Most of this demand is likely due to utilities’ need to control increasing levels of distributed generation within their own portfolios, but AutoGrid’s software can be used just as easily to roll out residential aggregation services.
“We enable utilities to challenge the challengers,” said Abhishek Bahl, AutoGrid’s general manager for Europe. “We also talk to the challengers, but right now we are seeing more interest from the utilities.”
AutoGrid’s first European customer was E.ON, a company at the forefront of the utility transformation in Europe.
Düsseldorf-based E.ON has been an AutoGrid investor since 2013, while also backing a number of other distributed generation supply chain players, from fuel-cell startup Bloom Energy in 2013 to energy storage software leader Greensmith last year.
In March, it emerged that E.ON was planning to take on residential energy storage contenders such as Sonnen through a tie-up with Solarwatt. This puts it just a step away from being able to launch an energy-sharing community of its own.
For now, though, Vattenfall seems to have come up with the best fight-back plan of them all.
Powerpeers not only has all the standard peer-to-peer energy-sharing features you would expect from a community-based platform, but also cleverly plugs into communications platforms such as WhatsApp get its customers excited about the concept.
This gives Powerpeers a social dimension that sets it apart from traditional utilities and even most challenger brands.
Being able to know that you’re buying your energy from your neighbor’s solar panels, or even a wind turbine at a local farm, has a measurable impact on customer behavior. Early on, said Falch, “what we saw is that 20 to 25 percent of energy had a ‘social source.’”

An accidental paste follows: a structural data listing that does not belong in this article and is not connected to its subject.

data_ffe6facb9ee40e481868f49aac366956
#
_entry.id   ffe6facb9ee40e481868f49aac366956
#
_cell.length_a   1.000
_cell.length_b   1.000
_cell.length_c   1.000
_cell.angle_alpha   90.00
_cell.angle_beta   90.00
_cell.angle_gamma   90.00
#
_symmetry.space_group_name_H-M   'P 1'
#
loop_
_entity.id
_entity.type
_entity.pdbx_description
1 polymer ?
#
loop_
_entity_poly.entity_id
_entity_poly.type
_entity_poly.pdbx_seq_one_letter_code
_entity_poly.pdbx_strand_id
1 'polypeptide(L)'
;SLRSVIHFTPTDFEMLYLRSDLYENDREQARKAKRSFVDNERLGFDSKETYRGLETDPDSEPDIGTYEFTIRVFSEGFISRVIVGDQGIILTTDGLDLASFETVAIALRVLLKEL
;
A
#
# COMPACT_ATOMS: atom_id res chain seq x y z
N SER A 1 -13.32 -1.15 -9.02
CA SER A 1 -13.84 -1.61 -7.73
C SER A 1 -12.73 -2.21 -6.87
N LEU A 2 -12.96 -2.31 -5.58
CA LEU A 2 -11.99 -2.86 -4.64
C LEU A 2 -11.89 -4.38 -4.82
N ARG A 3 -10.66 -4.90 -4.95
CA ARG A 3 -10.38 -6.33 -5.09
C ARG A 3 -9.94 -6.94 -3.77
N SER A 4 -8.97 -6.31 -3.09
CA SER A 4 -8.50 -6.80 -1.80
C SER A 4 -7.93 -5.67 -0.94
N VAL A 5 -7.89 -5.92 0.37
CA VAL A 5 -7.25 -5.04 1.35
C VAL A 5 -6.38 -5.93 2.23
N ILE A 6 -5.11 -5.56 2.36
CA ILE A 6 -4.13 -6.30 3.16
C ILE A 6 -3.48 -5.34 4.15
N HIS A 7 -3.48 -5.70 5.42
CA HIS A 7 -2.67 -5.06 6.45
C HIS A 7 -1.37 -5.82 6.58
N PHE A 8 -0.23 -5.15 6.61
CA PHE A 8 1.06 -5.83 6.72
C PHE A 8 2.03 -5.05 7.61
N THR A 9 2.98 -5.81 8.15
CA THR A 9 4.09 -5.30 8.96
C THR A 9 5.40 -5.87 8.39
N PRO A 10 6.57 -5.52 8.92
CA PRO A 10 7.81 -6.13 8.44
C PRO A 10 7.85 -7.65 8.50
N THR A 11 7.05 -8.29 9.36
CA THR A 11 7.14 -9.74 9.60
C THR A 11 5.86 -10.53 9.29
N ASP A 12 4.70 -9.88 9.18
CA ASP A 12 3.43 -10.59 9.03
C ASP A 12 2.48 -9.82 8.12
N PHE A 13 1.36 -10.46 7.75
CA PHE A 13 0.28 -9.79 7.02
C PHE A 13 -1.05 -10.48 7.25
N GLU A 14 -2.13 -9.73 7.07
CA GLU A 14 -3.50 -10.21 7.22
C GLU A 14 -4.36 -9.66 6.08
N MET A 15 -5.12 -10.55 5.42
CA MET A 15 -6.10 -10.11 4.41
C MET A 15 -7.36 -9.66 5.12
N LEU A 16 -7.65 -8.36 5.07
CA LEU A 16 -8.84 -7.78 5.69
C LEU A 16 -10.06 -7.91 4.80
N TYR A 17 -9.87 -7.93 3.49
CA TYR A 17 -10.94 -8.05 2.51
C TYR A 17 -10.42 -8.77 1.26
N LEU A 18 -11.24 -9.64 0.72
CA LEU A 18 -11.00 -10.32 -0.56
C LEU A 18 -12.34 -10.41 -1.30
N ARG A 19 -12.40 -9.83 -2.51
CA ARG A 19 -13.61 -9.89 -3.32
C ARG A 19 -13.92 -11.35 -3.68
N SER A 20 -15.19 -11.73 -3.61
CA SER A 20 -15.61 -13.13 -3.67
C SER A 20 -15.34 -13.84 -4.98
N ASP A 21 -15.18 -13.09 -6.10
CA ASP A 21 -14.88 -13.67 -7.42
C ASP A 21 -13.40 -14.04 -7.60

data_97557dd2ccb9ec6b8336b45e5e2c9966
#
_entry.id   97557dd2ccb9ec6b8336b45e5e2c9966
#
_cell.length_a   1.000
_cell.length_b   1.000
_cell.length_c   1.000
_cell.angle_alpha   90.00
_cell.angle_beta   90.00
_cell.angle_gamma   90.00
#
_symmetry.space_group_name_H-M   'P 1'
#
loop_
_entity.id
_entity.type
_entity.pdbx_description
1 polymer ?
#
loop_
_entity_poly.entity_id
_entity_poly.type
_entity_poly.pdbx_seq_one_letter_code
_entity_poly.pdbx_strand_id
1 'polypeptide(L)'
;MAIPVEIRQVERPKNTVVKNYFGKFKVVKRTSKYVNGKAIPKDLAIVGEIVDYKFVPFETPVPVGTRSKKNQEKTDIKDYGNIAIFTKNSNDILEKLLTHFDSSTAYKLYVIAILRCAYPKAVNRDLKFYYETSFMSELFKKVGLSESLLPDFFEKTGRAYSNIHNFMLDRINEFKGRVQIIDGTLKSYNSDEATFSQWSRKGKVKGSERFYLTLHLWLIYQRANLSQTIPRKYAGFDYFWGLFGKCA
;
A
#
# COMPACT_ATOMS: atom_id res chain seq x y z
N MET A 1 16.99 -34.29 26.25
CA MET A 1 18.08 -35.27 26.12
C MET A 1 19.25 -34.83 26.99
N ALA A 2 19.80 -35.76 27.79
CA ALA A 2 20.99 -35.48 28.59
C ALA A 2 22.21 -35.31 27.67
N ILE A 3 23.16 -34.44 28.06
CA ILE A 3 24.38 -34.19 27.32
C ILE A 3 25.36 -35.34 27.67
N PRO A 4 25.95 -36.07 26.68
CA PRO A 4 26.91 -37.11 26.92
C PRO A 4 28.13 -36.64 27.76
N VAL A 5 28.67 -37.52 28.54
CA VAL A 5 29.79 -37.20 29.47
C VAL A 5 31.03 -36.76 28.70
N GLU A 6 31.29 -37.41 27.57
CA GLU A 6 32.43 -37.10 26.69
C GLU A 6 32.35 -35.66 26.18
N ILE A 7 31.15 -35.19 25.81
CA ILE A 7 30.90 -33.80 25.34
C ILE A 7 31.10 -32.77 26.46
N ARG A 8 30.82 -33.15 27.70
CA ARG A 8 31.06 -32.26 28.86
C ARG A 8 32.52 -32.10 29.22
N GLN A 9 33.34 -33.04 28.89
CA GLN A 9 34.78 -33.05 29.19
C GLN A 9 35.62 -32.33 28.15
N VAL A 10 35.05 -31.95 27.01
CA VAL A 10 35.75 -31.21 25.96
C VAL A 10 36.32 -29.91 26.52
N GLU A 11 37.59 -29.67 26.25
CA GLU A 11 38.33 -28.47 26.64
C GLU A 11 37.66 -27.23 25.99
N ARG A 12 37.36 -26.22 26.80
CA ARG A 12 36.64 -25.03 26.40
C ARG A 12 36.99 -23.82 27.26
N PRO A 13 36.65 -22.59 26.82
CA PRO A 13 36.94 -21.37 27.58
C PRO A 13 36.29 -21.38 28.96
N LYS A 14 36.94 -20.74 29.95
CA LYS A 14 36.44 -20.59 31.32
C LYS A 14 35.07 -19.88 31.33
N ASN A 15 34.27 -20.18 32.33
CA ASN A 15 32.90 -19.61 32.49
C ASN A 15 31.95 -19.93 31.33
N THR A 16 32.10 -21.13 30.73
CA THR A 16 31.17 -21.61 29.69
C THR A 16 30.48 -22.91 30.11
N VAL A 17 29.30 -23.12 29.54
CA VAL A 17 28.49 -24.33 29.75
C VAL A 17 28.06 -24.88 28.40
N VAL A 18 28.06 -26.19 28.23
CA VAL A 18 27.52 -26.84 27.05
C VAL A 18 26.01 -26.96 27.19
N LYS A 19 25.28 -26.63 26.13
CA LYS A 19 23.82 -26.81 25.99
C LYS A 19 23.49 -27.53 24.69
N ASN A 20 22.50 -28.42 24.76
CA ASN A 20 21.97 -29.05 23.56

And this is only half the story. Falch, who spent nearly seven years in the advertising world before joining Nuon as a new business development manager, is planning to give third parties access to a white-label version of the Powerpeers platform.
The white-label model will give customers the option to buy power from the local football club, a school, or even a clothing brand.
It’s hard to imagine a better way to get customers excited about a product as boring as energy. And if Vattenfall can do it, so can others.
“Disruption involves new entrants and incumbents, but it should not be assumed that new entrants are the disruptors and the incumbents are looking to maintain the status quo,” said Stephen Haw, partner at Baringa Partners, an independent business consultancy.
At the same time, he said, a lot will depend on whether utilities are able to adapt to new ways of thinking. “Innovation of the services offered to prosumers is a greater disrupter than innovation of technology,” he said.
And in Europe, there are still plenty of utilities that have not yet recognized the need for change.
In Spain, for example, leading utilities have attracted the ire of clean energy supporters for supporting government moves to stifle solar self-consumption.
Iberdrola started selling self-consumption kits last year in the face of a growing move toward community-based energy cooperatives. It remains to be seen whether the move will pay off once competition begins to intensify.
European utilities may be fighting back. But, warned Haw: “New market entrants will be the death of many incumbent participants.”